December is the month of enchantment, so delight your family and friends with homemade holiday treats, delicious warms meals, and festive decorations. No matter which holiday you celebrate, ’tis the season for giving!
So even if things aren’t so cheery with your bank account, don’t despair, give the gift of food – that’s something everyone on your list will appreciate.
No Gifts Necessary…
… make a simple holiday meal to share with friends and neighbors instead. During the fall and winter, I love to prepare traditional home made, American dishes so there’s no surprise that Thanksgiving, Hannukah and Christmas are my favorite holidays of the year. But for those of you who aren’t used to cooking a huge celebration meal, like this one, it might seem daunting.
In this segment, which aired in November 2008 on Better TV, I show how to cut the chaos of holiday meal-time with easy steps, tips, and tools that anyone can use. Cut cooking time in half but still enjoy all those classic home made, family recipes that everyone loves and looks forward to for the holidays.
- Microwave It – When you think of home cooking, the microwave normally doesn’t come to mind. But here are some microwave steps that can cut lengthy holiday recipes and cooking time in half!
- Chop It – Every home cook knows that chopping vegetables can be time consuming. But fresh vegetables add flavor and texture to old fashioned recipes.
- Blend It – Blenders aren’t just for smoothies and mixed drinks! You can make fast soups, pudding and jello desserts, sauces, marinades, and even pasta sauce, all in the blender. Whip them up the night before and chill, drizzle, or marinade ready for the next day. Here’s another recipe idea: Dust off your blender and make some of your soups and dressings silk smooth.
- Zip It – Use a zipper lock bag to store all your dinner prep and label each bag with a sharpie. The next day, just grab and saute, stir, toss and mix your way to a faster holiday meal.
- Wrap It – Use plastic wrap or wax paper to roll up home-made cookies dough for easy slicing and baking for the next day. I love wax paper because it’s easy to handle and inexpensive too.v
- Assemble It – Use the fast steps above the night before, but make the morning of the holiday even easier on yourself. One thing my Granny taught me about cooking holiday meals – prepare just a few things the day before your meal can really take the pressure off. So getting those casseroles, meat dishes, and baked goods started the day before leaves you plenty of time for socializing with your guests the next day.
Spiced Wine for Winter
Feuerzangenbowle is a traditional German alcoholic drink, often part of a Christmas or New Year’s Eve tradition. The name translates literally as “fire-tongs punch”, and is an old-time tradition of brewing mulled wine that is later enriched with rum and caramelized sugar.
This dark, powerfully sweet punch is easy to drink and can instantly defrost guests arriving at holiday parties or spending time chatting outdoors at a festive Christmas market. Learn more about how to make it in my latest post.
Planning Ahead for the Holidays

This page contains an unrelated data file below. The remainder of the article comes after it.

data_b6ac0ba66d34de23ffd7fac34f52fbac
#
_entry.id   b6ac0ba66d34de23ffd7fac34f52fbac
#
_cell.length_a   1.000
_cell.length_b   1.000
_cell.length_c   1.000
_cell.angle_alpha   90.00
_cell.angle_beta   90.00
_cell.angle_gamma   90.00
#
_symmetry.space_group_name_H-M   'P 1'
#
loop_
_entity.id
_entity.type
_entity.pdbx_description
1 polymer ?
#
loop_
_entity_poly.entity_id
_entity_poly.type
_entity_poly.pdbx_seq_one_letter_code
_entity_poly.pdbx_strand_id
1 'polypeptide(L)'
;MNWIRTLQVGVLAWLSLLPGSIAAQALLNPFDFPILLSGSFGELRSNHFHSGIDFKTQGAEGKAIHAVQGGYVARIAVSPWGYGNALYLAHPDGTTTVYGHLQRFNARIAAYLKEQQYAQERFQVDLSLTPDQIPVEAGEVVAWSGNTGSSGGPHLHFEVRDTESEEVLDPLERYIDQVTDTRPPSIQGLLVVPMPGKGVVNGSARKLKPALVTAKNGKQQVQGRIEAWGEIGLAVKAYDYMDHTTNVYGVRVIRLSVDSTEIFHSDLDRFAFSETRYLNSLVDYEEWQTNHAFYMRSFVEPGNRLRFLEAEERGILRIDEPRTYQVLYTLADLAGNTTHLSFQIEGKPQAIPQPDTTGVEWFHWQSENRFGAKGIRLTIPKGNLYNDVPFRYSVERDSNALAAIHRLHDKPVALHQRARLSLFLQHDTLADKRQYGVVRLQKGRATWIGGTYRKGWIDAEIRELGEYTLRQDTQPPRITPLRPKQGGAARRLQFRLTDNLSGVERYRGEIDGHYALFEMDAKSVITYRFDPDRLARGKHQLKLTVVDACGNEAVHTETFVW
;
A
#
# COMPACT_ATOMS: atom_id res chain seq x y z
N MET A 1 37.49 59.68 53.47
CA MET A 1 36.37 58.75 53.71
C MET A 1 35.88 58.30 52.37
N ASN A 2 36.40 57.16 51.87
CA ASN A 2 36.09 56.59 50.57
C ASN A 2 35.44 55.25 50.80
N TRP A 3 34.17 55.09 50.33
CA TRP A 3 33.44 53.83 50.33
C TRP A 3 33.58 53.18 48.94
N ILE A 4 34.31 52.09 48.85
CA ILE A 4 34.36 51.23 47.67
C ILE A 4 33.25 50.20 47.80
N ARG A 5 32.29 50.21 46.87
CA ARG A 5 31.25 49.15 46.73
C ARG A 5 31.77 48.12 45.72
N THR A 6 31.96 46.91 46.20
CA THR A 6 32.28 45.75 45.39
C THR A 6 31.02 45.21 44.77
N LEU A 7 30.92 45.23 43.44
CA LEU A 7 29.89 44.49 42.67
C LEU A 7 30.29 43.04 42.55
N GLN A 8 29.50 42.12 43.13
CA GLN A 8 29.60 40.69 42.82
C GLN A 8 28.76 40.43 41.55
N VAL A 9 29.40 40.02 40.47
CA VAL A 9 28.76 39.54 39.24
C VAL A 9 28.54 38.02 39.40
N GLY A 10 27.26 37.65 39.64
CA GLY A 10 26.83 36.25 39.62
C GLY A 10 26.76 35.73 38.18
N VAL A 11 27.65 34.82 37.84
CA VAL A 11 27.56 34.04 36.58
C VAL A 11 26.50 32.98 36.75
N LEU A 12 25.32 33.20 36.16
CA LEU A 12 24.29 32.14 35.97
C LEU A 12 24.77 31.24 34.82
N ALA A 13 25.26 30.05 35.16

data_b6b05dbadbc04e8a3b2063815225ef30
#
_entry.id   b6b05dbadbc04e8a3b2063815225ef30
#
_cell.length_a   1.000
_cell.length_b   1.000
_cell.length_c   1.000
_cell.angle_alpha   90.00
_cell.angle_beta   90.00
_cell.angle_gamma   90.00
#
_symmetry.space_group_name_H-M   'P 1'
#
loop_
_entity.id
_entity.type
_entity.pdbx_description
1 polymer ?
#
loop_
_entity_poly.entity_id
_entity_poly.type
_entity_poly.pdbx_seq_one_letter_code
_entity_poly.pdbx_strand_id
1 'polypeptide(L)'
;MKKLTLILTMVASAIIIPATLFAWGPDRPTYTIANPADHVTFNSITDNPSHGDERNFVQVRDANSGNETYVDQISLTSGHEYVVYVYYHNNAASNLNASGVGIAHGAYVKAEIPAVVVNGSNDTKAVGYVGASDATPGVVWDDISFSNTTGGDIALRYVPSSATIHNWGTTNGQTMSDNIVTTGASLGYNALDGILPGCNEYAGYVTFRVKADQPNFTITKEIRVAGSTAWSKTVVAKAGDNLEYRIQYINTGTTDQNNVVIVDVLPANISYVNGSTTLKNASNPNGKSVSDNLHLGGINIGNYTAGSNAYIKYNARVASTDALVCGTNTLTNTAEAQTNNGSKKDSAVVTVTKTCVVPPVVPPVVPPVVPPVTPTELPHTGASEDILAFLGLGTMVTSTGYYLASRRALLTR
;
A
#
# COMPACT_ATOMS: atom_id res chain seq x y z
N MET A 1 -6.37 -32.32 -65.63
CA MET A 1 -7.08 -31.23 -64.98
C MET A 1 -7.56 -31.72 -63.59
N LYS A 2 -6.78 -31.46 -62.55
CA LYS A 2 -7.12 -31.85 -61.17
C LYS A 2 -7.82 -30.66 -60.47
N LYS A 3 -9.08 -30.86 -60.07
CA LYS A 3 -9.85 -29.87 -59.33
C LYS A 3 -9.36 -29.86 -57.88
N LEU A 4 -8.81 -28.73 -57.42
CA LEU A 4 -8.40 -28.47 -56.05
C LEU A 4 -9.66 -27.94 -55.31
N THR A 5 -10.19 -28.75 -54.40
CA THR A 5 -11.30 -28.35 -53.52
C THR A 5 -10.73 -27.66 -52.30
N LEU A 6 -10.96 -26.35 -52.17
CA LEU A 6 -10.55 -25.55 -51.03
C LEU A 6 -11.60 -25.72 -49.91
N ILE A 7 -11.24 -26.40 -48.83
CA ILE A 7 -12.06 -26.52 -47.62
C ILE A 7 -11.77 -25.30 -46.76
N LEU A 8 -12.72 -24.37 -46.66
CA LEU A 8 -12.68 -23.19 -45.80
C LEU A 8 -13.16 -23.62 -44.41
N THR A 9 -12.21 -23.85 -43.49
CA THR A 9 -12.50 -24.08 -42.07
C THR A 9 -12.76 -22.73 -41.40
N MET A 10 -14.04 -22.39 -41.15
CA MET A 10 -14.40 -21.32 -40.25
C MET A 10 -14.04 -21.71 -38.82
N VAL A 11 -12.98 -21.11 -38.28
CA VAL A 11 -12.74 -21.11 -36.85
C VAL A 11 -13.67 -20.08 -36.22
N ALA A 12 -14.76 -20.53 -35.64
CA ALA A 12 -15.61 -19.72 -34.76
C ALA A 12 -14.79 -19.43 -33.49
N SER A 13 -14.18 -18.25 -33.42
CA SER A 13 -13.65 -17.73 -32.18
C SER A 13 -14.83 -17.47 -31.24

There are plenty of easy ways to save on time and energy but still have your Holiday meal taste delicious and look effortless. With just a bit of planning and thinking ahead you can cook a huge feast for 20 or more guests all by yourself – here are simple tips and do ahead ideas that even beginning cooks can use.
- Shop Ahead – With the Internet, finding simple, healthy holiday recipes is easier than ever. Just plan your shopping list a week or even two weeks ahead of time. Use downtime, like your morning train commute, to quickly make your list. Many grocery stores now have “shop online” services where you can order your groceries over the internet and have them delivered.
- Do Ahead – Spend 1 or 2 hours prepping the day before – it’s the perfect time to have your family or friends help over a hot cup of cocoa or a glass of wine. You can make cranberry sauce, apple sauce, desserts, salad dressings, and even store them directly in the serving dish so that they can go from the fridge right to the table.
- Storage – Use wax paper and zipper lock bags to store items that need additional cooking the next day. I wrap my cookie dough in wax paper and chill it up to two days in advance so that I just have to slice and bake for freshly baked cookies for dessert.
Other News and Updates
- Are Your Children At Risk? – As part of the annual American Heart Association conference in New Orleans, several new studies have garnered attention – providing further evidence for something we all believe is true. In one such study, obese kids (and kids with high cholesterol) had arteries resembling those of an average 45-year-old. Another study reported in this week’s New England Journal of Medicine offers more evidence that abdominal fat increases the risk of metabolic syndrome, meaning that you have a host of cardiovascular problems including insulin resistance and heart disease. !
- Pumpkin – Pumpkins belong to the family of vegetables known as Cucurbitaceae that also includes cucumbers and melons. Called pepon by the Greek or “large melon”, the pumpkin is no ordinary gourd – it has become a staple, a widely-known symbol of fall family traditions in America. Many of you only think of pumpkins when they appear annually in Thanksgiving day pumpkin pies or perhaps around Halloween when they are carved to ward off evil spirits. But in terms of nutrition and every day healthy cooking, there is nothing to be afraid of here.
Happy & Healthy Cooking,